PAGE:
“I think state leaders also understand it will not serve any purpose if ‘Hong Kong people ruling Hong Kong’ is reduced to a shell,” he argued.
“I believe state leaders, including President Xi Jinping, want the one country, two systems formula to win the hearts and minds of Hongkongers, the Taiwanese and people around the world.”
But Tsang said it was not enough for Beijing to declare that the principle of governance was working well in the city.
“If a large number of Hong Kong people vote with their feet, you can’t say one country, two systems is popular,” Tsang said, adding he hoped the central government would explore ways to achieve the goal of “dual universal suffrage” following the recent political overhaul.
According to Articles 45 and 68 of the Basic Law, the city’s mini-constitution, the method for selecting the chief executive and lawmakers shall be specified “in light of the actual situation” in Hong Kong, and “in accordance with the principle of gradual and orderly progress”.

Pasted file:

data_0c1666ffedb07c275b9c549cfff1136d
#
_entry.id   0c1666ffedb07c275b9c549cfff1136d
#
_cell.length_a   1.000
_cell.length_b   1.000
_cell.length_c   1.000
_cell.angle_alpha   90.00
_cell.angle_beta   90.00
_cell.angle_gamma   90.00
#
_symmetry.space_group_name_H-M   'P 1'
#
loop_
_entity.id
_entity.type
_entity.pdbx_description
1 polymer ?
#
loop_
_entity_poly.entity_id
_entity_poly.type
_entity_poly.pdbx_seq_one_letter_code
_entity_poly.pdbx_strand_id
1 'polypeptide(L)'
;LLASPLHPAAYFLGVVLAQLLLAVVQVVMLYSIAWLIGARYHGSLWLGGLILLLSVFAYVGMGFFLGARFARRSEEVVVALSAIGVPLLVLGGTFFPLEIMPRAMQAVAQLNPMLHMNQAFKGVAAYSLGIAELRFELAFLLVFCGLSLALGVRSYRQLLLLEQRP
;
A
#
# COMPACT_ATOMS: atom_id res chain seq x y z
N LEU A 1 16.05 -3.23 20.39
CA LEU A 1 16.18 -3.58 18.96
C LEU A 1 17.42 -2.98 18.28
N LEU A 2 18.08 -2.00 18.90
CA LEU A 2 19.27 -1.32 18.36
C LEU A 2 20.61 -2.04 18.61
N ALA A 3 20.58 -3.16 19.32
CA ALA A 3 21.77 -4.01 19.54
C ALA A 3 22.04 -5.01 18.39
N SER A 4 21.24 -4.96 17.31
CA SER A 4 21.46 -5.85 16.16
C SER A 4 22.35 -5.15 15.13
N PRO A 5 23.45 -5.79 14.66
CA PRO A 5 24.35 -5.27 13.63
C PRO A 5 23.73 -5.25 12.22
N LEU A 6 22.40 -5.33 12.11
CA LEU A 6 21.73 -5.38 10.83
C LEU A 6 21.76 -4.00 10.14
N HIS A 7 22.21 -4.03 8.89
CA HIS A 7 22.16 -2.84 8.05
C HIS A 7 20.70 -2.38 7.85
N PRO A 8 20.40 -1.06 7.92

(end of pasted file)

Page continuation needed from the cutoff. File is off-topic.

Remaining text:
The two articles also stipulate the election process of all Legco members and the chief executive by universal suffrage as “the ultimate aim”.
In August 2014, the National People’s Congress Standing Committee (NPCSC), the nation’s top legislative body, introduced an electoral reform framework in which Hong Kong would be allowed to pick its chief executive by universal suffrage in 2017 with voters choosing from candidates pre-vetted by a nominating committee. The proposal was swiftly condemned by the opposition as a “fake” democratic model.
The framework also triggered the Occupy movement, the city’s biggest demonstration of civil disobedience, which saw protesters blocking commercial areas in Admiralty, Mong Kok and Causeway Bay for 79 days.
In the end, Legco voted against the Hong Kong government’s proposal for universal suffrage based on Beijing’s framework and the city’s fourth leader, Carrie Lam Cheng Yuet-ngor, was picked by the Election Committee in 2017.
In a white paper issued in December 2021, Beijing renewed its pledge to pursue the ultimate goal of electing Hong Kong’s leader and legislature by universal suffrage, although critics have questioned the commitment to this after the 2019 protests and the ensuing political shake-up.